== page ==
10-Bit Pulse Width Modulation (PWM) on PIC Devices

Last modified by Microchip on 2023/11/10 11:10

10-Bit Pulse Width Modulation (PWM) can be a stand-alone peripheral on some newer PIC® MCU devices, incorporated into the Capture Compare PWM (CCP) peripheral, or incorporated into the Enhanced Capture Compare PWM (ECCP) peripheral. In all cases, they operate in a very similar way.

The 10-bit PWM is controlled by Timer2 within the PIC MCU. Timer2 is incremented, through a 1:1 prescaler, from the instruction clock, which is the output of the system oscillator run through a 1:4 postscaler (FOSC/4). Timer2 is actually an 8-bit timer, so in order to get 10-bits of resolution, Timer2 is combined with the two least significant bits of the FOSC/4 postscaler.

To slow Timer2 the prescaler can have a setting of 1:4, 1:16, and 1:64 (only on some devices). When the prescaler is used beyond 1:1, then the lower two bits of the 10-bit Timer2 come from the two least significant bits of the prescaler.

​On some devices with multiple PWM peripherals, there may be additional timers such as Timer4 and Timer6. Essentially, these are additional Timer2 peripherals that allow each PWM module to be set to a unique timebase.


The high time of the PWM signal is controlled by a 10-bit value that is stored in two 8-bit registers; PWMxDCH and PWMxDCL on the stand-alone PWM or CCPRxL and CCPxCON on the CCP and ECCP peripherals. The PWMxDCH or CCPRxL register contains the upper 8 bits and the PWMxDCL or CCPxCON register contains the lower two bits.

When the 10-bit value in these two registers matches the value in the 10-bit Timer2 concatenation, the PWM output will switch from a high setting to a low setting. This creates the pulse-width of the signal and determines the duty cycle.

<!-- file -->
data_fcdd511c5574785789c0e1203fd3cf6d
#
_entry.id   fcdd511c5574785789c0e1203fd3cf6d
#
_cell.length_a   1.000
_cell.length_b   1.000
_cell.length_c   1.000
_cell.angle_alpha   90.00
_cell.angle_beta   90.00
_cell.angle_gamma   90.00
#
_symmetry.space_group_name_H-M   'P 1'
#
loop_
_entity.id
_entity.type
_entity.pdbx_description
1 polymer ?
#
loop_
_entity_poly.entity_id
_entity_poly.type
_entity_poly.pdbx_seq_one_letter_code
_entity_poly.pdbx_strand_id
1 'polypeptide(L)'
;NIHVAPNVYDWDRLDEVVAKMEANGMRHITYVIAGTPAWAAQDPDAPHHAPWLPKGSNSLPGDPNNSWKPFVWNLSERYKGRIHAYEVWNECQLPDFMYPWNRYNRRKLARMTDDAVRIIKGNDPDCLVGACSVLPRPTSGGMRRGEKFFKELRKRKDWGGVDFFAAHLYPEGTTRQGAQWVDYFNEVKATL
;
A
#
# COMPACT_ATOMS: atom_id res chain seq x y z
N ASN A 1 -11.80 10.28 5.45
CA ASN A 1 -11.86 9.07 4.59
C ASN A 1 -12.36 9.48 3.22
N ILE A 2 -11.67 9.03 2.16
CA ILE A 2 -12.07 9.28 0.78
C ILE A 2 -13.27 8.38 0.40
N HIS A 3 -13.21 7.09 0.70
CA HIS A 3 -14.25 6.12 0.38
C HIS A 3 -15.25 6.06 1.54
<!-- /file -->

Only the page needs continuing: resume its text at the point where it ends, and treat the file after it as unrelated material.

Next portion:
Timer2 continues to run after the output switches state until its upper 8-bit value matches a second 8-bit value stored in the Period (PR2) register. When these match, the PWM output changes state from low to high and Timer2 is reset to zero. The value stored in PR2 determines the period of the PWM signal and by default the frequency of the signal.

Timer2 Block DiagramPWM Signal showing Period and Pulsewidth

Back to Top

Calculating the PWM Settings

There are two formulas that are used to:
1) Calculate the PWMxDCH:PWMxDCL or CCPRxL:CCPxCON value for the desired signal pulse width.
2) Calculate the PR2 value for the desired signal period.

Pulsewidth Calculation

Pulsewidth Calculation

Period Calculation

Period Calculation


Note: This example is set up for a stand-alone PWM but can equally apply to a CCP or ECCP peripheral setup in PWM mode.

Back to Top


Typically, the desired frequency is already known so the period formula can be reworked to solve for the PR2 value that meets the frequency requirement.

(1) PR2=[(Fosc)/(4∗TMR2Prescale∗PWMFrequency)]−1

For example, if we use the internal oscillator set to Fosc = 4 Mhz along with a TMR2 prescaler of 1:16 and want a PWM with a frequency of 500 Hz; then PR2 is calculated to be 124:

(2) PR2=[4Mhz/(4∗16∗500Hz)]–1=124

If the number ever calculates to a value larger than 255, then you would have to increase the prescaler to a larger ratio or lower the oscillator speed.

Back to Top

Duty Cycle

The Duty Cycle desired is also typically a known value, so once the frequency is set via the PR2 value then the pulse width calculation can be reworked to solve for the PWMxDCH:PWMxDCL value with the formula below:

(3) PWMxDCH:PWMxDCL=4∗(PR2+1)∗DutyCycleRatio

Since PR2 was already calculated as 124, and assuming a 50% duty cycle, then the answer below is calculated:

(4) PWMxDCH:PWMxDCL=4∗(124+1)∗0.5=250

250 in binary is 0011111010, which gets broken up between the two registers to:

(5) PWMxDCH=00111110


(6) PWMxDCL=10